In this regular section of the magazine, we take a look at the key public-private partnership developments from around the world over the last month.
Complicated structures, tight timetables, extensive financing needs…all things that will restrict the field of bidders. And that suits QIC just fine, insists Matina Papathanasiou.
The infrastructure investor base is changing in significant ways. Ritesh Prasad and Perry Clausen of Colonial First State Global Asset Management explore the trends.
Jeffrey Altman delves deep into how various technologies are changing the business models for many sectors.
With sales of existing assets as well as new developments, Oman is worth a second look according to Sohail Barkatali and Derek Kirton of Chadbourne & Parke.
The country plans to spend more than $121bn – together with the private sector – to modernise its logistics network over the next decades. Bruno Alves breaks down spending by sectors.
The Brazilian government outlined a whopping $121bn infrastructure programme late last year to overcome a 30-year logistics deficit. Bruno Alves finds out how recent protests have affected investor interest.
As much as he would like to avoid the description, there is no getting around it – when it comes to public-private partnerships, Virginia is a national leader. Tony Kinn, Director of the Office of Transportation Public-Private Partnerships (OTP3), tells Kalliope Gourntis how the US state got to the head of the class.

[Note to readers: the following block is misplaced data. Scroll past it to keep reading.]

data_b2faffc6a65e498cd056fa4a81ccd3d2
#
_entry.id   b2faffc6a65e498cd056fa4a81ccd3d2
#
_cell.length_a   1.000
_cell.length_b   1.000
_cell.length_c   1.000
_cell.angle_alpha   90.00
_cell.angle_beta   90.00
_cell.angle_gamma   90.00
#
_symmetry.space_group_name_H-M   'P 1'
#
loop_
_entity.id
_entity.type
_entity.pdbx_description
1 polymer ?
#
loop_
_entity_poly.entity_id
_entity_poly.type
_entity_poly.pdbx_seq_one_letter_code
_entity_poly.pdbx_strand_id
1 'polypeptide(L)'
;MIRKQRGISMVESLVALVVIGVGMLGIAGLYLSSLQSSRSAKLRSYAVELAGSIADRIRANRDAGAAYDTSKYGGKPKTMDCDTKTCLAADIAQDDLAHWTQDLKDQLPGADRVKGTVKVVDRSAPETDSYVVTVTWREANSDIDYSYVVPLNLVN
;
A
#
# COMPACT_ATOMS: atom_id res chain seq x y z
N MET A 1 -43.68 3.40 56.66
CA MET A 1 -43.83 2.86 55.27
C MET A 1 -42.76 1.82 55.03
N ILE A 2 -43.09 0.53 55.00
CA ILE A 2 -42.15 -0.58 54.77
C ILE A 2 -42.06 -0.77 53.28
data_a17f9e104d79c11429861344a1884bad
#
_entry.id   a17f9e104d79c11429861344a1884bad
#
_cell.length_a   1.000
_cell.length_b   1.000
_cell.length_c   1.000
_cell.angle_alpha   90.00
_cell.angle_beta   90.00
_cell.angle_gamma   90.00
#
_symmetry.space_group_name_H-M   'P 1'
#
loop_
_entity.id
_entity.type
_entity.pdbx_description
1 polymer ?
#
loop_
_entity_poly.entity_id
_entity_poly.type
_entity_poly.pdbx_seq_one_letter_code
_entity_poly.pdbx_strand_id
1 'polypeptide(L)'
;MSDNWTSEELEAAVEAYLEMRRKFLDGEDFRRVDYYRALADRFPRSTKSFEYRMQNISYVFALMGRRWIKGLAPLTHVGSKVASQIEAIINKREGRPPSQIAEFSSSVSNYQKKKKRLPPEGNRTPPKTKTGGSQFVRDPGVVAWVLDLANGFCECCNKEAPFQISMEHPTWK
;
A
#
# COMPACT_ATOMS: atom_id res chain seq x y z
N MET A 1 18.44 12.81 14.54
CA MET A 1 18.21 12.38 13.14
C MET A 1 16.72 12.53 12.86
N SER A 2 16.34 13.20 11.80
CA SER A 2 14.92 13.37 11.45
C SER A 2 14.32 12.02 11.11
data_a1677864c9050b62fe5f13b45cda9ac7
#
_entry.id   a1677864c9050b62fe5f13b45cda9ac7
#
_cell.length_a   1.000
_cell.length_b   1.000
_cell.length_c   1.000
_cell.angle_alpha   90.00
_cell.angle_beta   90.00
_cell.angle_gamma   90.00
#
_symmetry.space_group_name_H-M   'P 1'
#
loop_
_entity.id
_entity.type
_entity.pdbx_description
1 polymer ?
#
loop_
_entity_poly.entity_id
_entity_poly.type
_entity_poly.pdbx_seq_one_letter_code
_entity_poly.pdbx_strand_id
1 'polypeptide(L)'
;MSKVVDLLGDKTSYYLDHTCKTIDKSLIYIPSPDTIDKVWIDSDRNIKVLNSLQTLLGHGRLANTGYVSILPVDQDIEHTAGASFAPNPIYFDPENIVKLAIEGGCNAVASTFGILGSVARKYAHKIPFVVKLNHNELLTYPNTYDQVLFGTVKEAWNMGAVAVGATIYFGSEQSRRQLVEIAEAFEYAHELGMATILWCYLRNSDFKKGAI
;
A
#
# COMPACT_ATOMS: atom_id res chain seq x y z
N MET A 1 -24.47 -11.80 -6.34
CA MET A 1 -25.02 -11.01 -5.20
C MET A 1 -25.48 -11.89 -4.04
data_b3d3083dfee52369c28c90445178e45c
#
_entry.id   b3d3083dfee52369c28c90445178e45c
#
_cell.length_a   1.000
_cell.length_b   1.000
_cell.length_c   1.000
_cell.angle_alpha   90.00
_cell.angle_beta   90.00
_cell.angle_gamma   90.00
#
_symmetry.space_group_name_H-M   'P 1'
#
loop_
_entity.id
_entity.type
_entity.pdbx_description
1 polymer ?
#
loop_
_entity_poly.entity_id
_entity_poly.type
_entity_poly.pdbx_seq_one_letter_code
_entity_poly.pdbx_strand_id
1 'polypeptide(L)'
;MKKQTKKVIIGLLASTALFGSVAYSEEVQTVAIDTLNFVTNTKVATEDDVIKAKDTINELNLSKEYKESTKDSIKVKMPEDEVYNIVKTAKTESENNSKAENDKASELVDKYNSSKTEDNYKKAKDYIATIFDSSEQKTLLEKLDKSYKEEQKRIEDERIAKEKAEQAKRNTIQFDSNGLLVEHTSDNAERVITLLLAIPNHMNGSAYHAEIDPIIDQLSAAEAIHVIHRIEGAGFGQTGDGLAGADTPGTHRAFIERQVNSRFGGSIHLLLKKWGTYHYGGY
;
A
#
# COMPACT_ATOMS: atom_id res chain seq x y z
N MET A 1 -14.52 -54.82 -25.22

Jennifer Band of Evercore examines the increasing importance of a strong advisory function.
Infrastructure funds in India are finding it harder to justify their existence in an environment that increasingly favours direct investments. Michelle Phillips reports.
The biggest players in the infrastructure debt space are not raising funds, they are putting together management teams. Bruno Alves reports.
In the US, fundraising amounts and LP allocations both offer hints that infrastructure is in favour with institutions. But is too much faith being placed in future deal flow? Chris Glynn explores.
Despite strong interest in the asset class, infrastructure fundraising does not appear to be taking off. In part this reflects enthusiasm for low-cost options, reports Andy Thomson.
This month our readers tell us that only established players can raise big funds, argue that the European project bond market is not much good without projects, and give the thumbs-up to GDP-linked assets.
The government taking equity stakes is one of the reasons why John Laing has reservations about the UK’s new PF2 model. Derek Potts explains why, and also discusses the firm’s renewable energy push.
Traditionally, the two main infrastructure sectors - energy and transport – have seen roughly equal levels of deal activity. But our second-quarter league tables show all the money gravitating to energy.
Governments across Europe are still struggling with the cost of renewables, with Germany the latest country to emit worrying signals.
John Ryan of Greengate thinks unfunded pension liabilities could be the key to making private capital investment in US infrastructure acceptable.
Detroit is closer to a booby trap than a jackpot. P3 advocates should tread lightly.
America is slowly but surely taking its cue from Europe on airport PPPs, even if the same handicaps to privatisation remain. Chris Glynn reports.
The infrastructure asset class lacks standardisation in many respects. Investors, it seems, are not quite sure what to make of it.
A group of returned expatriates in Surat has partnered with local government to operate and maintain 12 toilet blocks.
This October, Team PEI will be running London’s Royal Parks half-marathon. Even a plodding Infrastructure Investor Editor has been persuaded to take part.
The contract for the Isle of Wight Highways PFI is being revisited – with a view to protecting wildlife.